Hawaii Community Development Authority shelves Kakaako economic accelerator project

The Hawaii agency charged with overseeing the redevelopment of the Honolulu neighborhood of Kakaako has shelved a proposal that would have created an economic accelerator in the former World Gym building on Queen Street.

At a Thursday special meeting, the Hawaii Community Development Authority denied the authorization of a memorandum of understanding for the project, which included the state agency paying for the lease for two years on behalf of the operator of the economic accelerator.

But at least one board member, Vice Chair Steven Scott, raised concerns over the HCDA paying up to $300,000 in rent over two years for the project without getting a return on its upfront payment.

Karl Fooks, president of the Hawaii Strategic Development Corp., which was spearheading the project along with three other state agencies, including the HCDA, said that tenants would be responsible for the rent after those two years.

The HSDC promotes economic development and diversification in the state through a return-driven investment program in partnership with private capital.

“Hawaii does need new sectors of growth,” he said. “These are the necessary infrastructure [efforts needed] to start attracting people to the urban area of development. It’s an investment in the future for Kakaako to be a place for people to live, work and play.”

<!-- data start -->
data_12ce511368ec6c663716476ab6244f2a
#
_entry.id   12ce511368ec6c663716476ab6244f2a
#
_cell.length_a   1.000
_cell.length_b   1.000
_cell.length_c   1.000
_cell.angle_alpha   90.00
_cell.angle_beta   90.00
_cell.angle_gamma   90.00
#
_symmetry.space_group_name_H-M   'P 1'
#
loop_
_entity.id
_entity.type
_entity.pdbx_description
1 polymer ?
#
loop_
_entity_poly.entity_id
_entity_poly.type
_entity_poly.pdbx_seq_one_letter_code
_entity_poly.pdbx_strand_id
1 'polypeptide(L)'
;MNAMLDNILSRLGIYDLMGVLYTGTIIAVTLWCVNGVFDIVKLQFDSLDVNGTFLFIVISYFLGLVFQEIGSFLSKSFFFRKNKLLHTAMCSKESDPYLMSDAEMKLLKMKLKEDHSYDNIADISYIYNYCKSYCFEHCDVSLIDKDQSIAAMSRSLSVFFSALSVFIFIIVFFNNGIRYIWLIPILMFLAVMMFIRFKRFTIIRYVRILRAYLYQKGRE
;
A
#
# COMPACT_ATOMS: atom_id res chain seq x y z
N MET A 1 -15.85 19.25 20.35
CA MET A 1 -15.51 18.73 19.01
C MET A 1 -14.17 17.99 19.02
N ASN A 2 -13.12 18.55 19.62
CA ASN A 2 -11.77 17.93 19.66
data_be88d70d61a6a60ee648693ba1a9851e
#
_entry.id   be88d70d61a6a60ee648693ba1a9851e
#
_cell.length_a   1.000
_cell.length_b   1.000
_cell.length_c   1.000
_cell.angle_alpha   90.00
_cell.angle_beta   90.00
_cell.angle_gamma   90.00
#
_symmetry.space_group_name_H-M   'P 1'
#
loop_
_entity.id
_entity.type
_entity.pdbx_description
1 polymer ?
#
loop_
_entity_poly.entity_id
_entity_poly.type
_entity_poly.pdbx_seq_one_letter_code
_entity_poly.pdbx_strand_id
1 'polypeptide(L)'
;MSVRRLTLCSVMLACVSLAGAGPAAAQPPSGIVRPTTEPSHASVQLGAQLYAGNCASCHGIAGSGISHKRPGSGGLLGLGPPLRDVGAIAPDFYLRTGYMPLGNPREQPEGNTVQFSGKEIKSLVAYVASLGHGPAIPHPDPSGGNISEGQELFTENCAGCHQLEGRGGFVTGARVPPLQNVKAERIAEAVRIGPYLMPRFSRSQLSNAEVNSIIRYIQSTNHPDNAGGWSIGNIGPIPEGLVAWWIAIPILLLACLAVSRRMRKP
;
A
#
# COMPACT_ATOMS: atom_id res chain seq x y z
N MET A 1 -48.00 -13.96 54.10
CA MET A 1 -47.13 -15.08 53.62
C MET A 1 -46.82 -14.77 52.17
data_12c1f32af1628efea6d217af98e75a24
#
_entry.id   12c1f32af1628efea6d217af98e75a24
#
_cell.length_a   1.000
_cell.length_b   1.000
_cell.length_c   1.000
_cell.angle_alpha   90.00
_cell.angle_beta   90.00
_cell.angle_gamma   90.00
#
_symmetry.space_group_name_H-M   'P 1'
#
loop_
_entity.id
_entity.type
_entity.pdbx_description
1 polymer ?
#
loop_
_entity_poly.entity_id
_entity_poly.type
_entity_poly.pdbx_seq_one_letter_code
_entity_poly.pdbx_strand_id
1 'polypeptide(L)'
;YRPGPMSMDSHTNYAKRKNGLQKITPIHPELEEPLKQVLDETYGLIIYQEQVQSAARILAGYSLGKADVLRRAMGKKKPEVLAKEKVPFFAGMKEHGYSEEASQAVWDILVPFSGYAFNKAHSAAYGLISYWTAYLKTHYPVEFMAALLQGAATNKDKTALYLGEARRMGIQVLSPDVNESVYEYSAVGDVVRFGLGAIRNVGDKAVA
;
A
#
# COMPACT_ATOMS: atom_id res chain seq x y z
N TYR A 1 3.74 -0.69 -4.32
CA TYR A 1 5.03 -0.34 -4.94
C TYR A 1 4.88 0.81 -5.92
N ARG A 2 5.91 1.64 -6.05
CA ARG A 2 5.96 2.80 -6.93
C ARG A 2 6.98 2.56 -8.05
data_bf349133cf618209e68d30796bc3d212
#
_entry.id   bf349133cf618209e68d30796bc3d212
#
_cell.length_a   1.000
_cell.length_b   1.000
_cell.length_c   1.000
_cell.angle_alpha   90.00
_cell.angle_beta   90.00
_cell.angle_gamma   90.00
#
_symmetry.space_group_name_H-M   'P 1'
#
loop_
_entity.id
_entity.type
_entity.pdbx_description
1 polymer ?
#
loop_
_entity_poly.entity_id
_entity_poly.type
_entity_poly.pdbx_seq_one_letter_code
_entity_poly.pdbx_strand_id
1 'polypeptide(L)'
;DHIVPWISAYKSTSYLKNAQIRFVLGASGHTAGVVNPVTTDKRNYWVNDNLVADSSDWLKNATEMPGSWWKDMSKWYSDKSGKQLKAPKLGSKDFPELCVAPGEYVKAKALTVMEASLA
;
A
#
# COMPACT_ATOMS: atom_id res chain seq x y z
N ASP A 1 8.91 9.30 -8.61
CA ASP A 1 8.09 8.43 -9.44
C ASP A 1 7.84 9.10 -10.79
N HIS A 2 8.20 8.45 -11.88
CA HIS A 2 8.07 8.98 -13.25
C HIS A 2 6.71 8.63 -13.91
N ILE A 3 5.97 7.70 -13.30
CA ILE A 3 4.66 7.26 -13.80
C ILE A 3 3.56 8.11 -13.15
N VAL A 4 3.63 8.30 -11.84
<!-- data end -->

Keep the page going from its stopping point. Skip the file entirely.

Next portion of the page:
Charles Wang, an entrepreneur who was a founder of RevoluSun and is now the CEO of EcoQoob, an energy audit startup, said that the economic accelerator would help attract more entrepreneurs like himself to the area.

“You need people to support the infrastructure in Kakaako,” he said. “[The project] would attract new innovation companies and would help us be competitive with cities like [Washington] D.C. and San Francisco. It would say a lot about what Honolulu and Hawaii can bring. That’s where I see the return [on investment].”

Luis Salaveria, director of the state Department of Business, Economic Development and Tourism, noted that the venture could have highlighted collaboration of state agencies that his department oversees.